The Infant – Mother Connection and Implications for their Future Health – Part 2 of 3
Adverse maternal influences on her unborn child
American College of Pediatricians - June 2018
ABSTRACT: Adverse childhood experiences are known to negatively affect the physical and emotional health of adults. Now scientific research shows that adverse childhood experiences can actually begin in utero as the unborn child is exposed to the chemical influences of maternal stress hormones. Mothers who experience anxiety, depression, or intimate partner violence while pregnant may unknowingly adversely impact the development of their unborn child. However, early recognition and prenatal intervention can help mitigate these negative consequences, so ACPeds encourages health care professionals to consider this research when caring for pregnant women and their infants after birth to assure the best health outcomes for all involved.
A note on terminology: There are two medical terms for what we refer to in English as the unborn baby or unborn child: "embryo" refers to the baby during the first 8 weeks of his or her life (up to 10 weeks after the mother's last menstrual period), and "fetus" (Latin for "young one") refers to the baby during the remainder of his or her time in-utero (from when all the organs have formed until birth). Because most of the research referenced in this paper does not differentiate between embryos and fetuses, we have chosen to use the all-inclusive term of unborn child in most instances.
Stress is defined by the American Psychological Association as “any uncomfortable emotional experience accompanied by predictable biochemical, physiological and behavioral changes.”1 The body’s response to stress is designed to improve the chances for survival, so some stress can be beneficial – enhancing the immune system and memory, for example. However, if stress exists for a prolonged period of time, or is severe, and the individual lacks resources to overcome it, the stress response can be detrimental or “toxic”, causing physiological damage.2
The term Adverse Childhood Experiences (ACEs) was introduced into the medical literature in 1998 when the American Journal of Preventive Medicine published an article by Felitti, et al, describing the relationship between abuse and household dysfunction experienced during childhood and later morbidity and mortality as adults.3 ACEs include emotional, physical, and sexual abuse, as well as violence, substance abuse, mental illness, parental incarceration, and divorce occurring in the child’s home, and can constitute toxic stress. As the number of ACEs reported increases, so does that individual’s risk of experiencing adulthood cardiac disease, asthma, mental illness, stroke, diabetes, and lower educational attainment with lower income. Many states are now utilizing the Behavioral Risk Factor Surveillance System (BRFSS) to collect data on ACEs and have found almost two-thirds of adults reporting at least one ACE, while more than one in five report three or more ACEs.4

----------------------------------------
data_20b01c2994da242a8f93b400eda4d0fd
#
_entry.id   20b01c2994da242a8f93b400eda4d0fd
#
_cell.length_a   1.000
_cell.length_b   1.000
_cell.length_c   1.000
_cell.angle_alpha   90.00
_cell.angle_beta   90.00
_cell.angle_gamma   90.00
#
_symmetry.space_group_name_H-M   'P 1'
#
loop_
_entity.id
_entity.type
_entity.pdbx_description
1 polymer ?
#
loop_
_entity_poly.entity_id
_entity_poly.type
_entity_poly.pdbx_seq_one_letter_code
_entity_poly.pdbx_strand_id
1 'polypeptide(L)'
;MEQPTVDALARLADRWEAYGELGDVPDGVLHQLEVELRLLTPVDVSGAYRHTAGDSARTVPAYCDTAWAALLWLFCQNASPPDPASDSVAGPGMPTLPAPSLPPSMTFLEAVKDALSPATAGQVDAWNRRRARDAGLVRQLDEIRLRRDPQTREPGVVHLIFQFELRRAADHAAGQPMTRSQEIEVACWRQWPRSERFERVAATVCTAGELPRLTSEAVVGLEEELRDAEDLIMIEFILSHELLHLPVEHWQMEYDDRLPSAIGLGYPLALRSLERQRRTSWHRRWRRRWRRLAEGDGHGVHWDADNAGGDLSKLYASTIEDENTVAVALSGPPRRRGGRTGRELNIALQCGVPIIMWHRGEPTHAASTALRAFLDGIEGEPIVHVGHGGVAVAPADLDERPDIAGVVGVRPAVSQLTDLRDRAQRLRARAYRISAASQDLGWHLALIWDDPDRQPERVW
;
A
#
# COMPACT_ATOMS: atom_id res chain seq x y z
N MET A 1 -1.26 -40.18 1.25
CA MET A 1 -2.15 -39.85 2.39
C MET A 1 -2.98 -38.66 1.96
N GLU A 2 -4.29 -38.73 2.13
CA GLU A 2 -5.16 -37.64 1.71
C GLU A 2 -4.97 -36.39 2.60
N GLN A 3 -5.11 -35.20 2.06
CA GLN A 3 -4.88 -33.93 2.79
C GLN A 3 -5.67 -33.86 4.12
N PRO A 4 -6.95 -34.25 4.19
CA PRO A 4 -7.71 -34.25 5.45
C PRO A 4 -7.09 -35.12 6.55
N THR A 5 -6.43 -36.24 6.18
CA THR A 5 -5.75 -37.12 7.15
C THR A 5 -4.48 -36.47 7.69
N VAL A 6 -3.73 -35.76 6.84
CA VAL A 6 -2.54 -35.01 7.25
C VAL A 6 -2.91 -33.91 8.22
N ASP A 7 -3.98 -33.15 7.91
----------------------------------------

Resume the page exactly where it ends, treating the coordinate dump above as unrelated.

At the same time we are learning more about the unique interactions occurring between the pregnant mother and her unborn child. As scientific evidence accumulates demonstrating the impact of maternal physical and emotional well being on her unborn child, we may now consider the possibility that ACEs as toxic stress can begin in utero. This is emphasized in an article reviewing the in-utero neurological development of the child. The author states evidence is accumulating that “adverse intrauterine exposures increase subsequent risk for a range of outcomes including hypertension, heart disease, diabetes, obesity, and polycystic ovary disease, as well as psychiatric illnesses such as schizophrenia, mood disorders, and suicide.”5 This concept has been referred to as “fetal origins hypothesis” – “that prenatal environmental exposures – including maternal psychological state-based alterations in in utero physiology – can have sustained effects across the lifespan.”6
The Institute of Medicine (IOM) update “From Neurons to Neighborhoods” in 2012 highlights the importance of the prenatal environment, stating, “Development is a continuum from the prenatal to the postnatal periods, with a particular influence from maternal nutrition, stress, and health.“7
Since development occurs most rapidly between conception and early childhood, events impacting the child during this time take on greater significance. The IOM report emphasizes this: “From the time of conception to the first day of kindergarten, development proceeds at a pace exceeding that of any subsequent stage of life….What happens during the first months and years of life matters a lot…because it sets either a sturdy or fragile stage for what follows.”8
This paper will discuss some of the many ways stressful maternal conditions impact her unborn child. Part 1 of this series discussed more positive prenatal impacts imparted by the birth mother and the way the unborn child impacts maternal physiology and brain development, while Part 3 will review the influence of positive parenting as a means of ameliorating adverse effects of ACEs.